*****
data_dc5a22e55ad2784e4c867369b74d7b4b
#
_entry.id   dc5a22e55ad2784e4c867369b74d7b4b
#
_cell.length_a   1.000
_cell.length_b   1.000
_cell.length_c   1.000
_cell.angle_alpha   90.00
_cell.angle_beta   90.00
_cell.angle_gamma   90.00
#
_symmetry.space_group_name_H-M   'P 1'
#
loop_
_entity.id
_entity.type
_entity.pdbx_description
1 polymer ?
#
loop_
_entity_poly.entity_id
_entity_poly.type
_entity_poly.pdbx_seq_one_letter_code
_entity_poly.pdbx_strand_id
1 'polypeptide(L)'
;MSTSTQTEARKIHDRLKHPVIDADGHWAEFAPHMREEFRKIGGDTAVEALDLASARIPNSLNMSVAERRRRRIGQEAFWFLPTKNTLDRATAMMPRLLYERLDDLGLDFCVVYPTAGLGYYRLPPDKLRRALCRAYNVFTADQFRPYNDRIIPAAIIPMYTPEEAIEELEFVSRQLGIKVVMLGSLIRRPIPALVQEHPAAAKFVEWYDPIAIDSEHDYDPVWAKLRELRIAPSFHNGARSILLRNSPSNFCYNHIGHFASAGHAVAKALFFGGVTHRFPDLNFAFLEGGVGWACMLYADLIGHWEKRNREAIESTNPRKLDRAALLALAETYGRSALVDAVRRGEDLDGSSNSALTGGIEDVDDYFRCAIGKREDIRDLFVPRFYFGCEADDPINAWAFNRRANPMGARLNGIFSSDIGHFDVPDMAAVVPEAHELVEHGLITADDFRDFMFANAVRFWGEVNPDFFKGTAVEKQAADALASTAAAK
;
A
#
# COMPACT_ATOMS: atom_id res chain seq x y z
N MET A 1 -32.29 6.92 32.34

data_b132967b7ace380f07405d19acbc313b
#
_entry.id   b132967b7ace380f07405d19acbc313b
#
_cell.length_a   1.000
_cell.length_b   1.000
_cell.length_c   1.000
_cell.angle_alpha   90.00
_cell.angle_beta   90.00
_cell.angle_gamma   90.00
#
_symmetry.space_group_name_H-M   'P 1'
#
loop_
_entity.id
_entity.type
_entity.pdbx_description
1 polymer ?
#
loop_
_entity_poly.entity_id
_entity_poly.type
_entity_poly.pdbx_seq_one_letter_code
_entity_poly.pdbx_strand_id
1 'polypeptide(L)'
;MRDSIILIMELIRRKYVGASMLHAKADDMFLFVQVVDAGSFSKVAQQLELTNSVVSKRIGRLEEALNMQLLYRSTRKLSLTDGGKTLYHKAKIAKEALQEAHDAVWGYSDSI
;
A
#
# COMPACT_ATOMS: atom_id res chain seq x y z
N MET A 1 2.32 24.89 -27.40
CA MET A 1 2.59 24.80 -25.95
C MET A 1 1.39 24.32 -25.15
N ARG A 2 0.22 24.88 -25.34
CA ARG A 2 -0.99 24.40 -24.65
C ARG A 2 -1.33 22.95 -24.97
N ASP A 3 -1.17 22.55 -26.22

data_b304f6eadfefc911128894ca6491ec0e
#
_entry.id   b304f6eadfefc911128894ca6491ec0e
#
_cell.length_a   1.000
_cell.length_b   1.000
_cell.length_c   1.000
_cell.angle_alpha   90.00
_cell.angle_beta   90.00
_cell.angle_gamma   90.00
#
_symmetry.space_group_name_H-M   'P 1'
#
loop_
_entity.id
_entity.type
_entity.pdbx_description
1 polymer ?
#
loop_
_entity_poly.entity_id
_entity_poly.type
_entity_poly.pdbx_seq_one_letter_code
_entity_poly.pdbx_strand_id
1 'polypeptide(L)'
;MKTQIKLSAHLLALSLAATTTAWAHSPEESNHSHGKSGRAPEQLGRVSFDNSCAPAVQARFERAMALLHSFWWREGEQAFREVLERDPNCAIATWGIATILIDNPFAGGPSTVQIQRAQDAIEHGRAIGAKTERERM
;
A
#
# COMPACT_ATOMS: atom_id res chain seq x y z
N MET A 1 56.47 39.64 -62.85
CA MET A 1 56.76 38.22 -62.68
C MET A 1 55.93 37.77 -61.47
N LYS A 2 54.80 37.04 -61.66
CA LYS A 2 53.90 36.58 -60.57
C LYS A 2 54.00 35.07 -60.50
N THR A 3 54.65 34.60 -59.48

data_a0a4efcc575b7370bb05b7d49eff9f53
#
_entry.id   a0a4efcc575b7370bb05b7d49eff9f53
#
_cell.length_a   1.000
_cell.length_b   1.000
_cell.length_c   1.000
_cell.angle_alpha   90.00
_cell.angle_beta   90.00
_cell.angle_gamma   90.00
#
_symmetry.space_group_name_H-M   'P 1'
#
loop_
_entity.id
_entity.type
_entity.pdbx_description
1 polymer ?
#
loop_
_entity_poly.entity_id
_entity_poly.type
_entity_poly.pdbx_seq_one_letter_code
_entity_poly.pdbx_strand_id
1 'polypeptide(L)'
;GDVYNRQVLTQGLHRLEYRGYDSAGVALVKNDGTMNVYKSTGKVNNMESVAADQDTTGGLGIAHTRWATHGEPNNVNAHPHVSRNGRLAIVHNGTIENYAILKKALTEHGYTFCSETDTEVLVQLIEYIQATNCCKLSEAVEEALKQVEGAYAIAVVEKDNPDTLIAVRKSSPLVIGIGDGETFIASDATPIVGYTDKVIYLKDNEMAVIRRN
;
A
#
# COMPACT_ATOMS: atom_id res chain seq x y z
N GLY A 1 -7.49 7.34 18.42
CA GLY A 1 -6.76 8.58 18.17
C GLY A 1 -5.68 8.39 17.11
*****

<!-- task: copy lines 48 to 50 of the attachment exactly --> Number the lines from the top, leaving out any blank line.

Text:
_entity.pdbx_description
1 polymer ?
#